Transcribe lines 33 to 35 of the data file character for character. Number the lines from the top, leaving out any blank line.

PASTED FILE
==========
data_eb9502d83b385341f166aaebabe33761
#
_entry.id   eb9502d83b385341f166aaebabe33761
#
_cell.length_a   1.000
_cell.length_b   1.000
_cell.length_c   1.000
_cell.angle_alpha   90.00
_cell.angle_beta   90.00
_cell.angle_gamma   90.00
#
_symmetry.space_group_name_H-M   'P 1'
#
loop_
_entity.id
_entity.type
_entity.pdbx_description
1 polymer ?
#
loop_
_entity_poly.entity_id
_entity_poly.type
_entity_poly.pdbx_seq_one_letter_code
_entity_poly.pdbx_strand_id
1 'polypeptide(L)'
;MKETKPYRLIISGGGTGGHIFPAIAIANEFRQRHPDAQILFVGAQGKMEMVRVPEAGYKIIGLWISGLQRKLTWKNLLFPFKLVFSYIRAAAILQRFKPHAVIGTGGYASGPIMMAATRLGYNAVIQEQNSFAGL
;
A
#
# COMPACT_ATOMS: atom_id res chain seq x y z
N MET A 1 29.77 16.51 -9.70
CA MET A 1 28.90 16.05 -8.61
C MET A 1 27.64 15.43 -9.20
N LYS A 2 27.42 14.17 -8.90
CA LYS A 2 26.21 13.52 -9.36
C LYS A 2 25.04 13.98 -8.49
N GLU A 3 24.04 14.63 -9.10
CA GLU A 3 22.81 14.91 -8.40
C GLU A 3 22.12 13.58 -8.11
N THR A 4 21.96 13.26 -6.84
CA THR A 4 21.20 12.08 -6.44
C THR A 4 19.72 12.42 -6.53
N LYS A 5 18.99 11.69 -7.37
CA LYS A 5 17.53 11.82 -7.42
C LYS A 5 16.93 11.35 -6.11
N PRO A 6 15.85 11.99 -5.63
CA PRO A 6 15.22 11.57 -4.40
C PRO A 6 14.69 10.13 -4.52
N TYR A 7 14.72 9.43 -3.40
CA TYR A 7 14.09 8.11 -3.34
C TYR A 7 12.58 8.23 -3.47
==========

C MET A 1 27.64 15.43 -9.20
N LYS A 2 27.42 14.17 -8.90
CA LYS A 2 26.21 13.52 -9.36